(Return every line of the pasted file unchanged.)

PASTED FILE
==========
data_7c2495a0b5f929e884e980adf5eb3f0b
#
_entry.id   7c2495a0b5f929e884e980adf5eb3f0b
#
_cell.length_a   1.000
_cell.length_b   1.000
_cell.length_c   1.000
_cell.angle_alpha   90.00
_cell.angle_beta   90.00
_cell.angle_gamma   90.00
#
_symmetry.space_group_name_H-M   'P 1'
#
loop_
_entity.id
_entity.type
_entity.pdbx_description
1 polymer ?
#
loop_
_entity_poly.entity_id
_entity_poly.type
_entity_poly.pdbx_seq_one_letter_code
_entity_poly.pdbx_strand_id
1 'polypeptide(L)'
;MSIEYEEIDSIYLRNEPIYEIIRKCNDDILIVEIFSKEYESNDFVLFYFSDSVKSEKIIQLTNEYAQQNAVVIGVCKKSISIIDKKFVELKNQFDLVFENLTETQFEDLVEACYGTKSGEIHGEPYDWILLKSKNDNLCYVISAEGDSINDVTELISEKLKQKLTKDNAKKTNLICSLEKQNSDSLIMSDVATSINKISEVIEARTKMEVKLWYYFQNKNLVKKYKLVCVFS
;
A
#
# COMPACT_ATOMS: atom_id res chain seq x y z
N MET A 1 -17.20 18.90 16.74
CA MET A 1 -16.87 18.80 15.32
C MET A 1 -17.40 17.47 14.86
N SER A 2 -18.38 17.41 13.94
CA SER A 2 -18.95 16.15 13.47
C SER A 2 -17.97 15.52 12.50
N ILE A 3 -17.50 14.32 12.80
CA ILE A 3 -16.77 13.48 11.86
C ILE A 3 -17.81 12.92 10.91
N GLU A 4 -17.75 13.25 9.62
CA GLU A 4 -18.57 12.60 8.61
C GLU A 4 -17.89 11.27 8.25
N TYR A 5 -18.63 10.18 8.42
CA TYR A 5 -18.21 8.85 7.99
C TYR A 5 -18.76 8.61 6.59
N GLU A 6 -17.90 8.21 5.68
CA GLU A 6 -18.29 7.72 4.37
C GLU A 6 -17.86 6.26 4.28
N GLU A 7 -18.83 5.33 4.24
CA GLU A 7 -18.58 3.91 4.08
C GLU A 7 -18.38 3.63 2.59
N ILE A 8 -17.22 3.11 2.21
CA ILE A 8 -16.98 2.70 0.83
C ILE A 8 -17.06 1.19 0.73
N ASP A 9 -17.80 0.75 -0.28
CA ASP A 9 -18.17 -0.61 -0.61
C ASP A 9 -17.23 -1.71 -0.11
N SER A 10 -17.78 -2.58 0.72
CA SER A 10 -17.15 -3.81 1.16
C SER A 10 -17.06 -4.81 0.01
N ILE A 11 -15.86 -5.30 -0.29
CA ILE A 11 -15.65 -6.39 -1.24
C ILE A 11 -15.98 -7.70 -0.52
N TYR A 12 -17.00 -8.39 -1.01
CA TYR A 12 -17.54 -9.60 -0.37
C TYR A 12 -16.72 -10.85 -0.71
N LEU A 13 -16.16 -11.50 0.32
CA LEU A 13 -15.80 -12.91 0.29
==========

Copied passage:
data_7c2495a0b5f929e884e980adf5eb3f0b
#
_entry.id   7c2495a0b5f929e884e980adf5eb3f0b
#
_cell.length_a   1.000
_cell.length_b   1.000
_cell.length_c   1.000
_cell.angle_alpha   90.00
_cell.angle_beta   90.00
_cell.angle_gamma   90.00
#
_symmetry.space_group_name_H-M   'P 1'
#
loop_
_entity.id
_entity.type
_entity.pdbx_description
1 polymer ?
#
loop_
_entity_poly.entity_id
_entity_poly.type
_entity_poly.pdbx_seq_one_letter_code
_entity_poly.pdbx_strand_id
1 'polypeptide(L)'
;MSIEYEEIDSIYLRNEPIYEIIRKCNDDILIVEIFSKEYESNDFVLFYFSDSVKSEKIIQLTNEYAQQNAVVIGVCKKSISIIDKKFVELKNQFDLVFENLTETQFEDLVEACYGTKSGEIHGEPYDWILLKSKNDNLCYVISAEGDSINDVTELISEKLKQKLTKDNAKKTNLICSLEKQNSDSLIMSDVATSINKISEVIEARTKMEVKLWYYFQNKNLVKKYKLVCVFS
;
A
#
# COMPACT_ATOMS: atom_id res chain seq x y z
N MET A 1 -17.20 18.90 16.74
CA MET A 1 -16.87 18.80 15.32
C MET A 1 -17.40 17.47 14.86
N SER A 2 -18.38 17.41 13.94
CA SER A 2 -18.95 16.15 13.47
C SER A 2 -17.97 15.52 12.50
N ILE A 3 -17.50 14.32 12.80
CA ILE A 3 -16.77 13.48 11.86
C ILE A 3 -17.81 12.92 10.91
N GLU A 4 -17.75 13.25 9.62
CA GLU A 4 -18.57 12.60 8.61
C GLU A 4 -17.89 11.27 8.25
N TYR A 5 -18.63 10.18 8.42
CA TYR A 5 -18.21 8.85 7.99
C TYR A 5 -18.76 8.61 6.59
N GLU A 6 -17.90 8.21 5.68
CA GLU A 6 -18.29 7.72 4.37
C GLU A 6 -17.86 6.26 4.28
N GLU A 7 -18.83 5.33 4.24
CA GLU A 7 -18.58 3.91 4.08
C GLU A 7 -18.38 3.63 2.59
N ILE A 8 -17.22 3.11 2.21
CA ILE A 8 -16.98 2.70 0.83
C ILE A 8 -17.06 1.19 0.73
N ASP A 9 -17.80 0.75 -0.28
CA ASP A 9 -18.17 -0.61 -0.61
C ASP A 9 -17.23 -1.71 -0.11
N SER A 10 -17.78 -2.58 0.72
CA SER A 10 -17.15 -3.81 1.16
C SER A 10 -17.06 -4.81 0.01
N ILE A 11 -15.86 -5.30 -0.29
CA ILE A 11 -15.65 -6.39 -1.24
C ILE A 11 -15.98 -7.70 -0.52
N TYR A 12 -17.00 -8.39 -1.01
CA TYR A 12 -17.54 -9.60 -0.37
C TYR A 12 -16.72 -10.85 -0.71
N LEU A 13 -16.16 -11.50 0.32
CA LEU A 13 -15.80 -12.91 0.29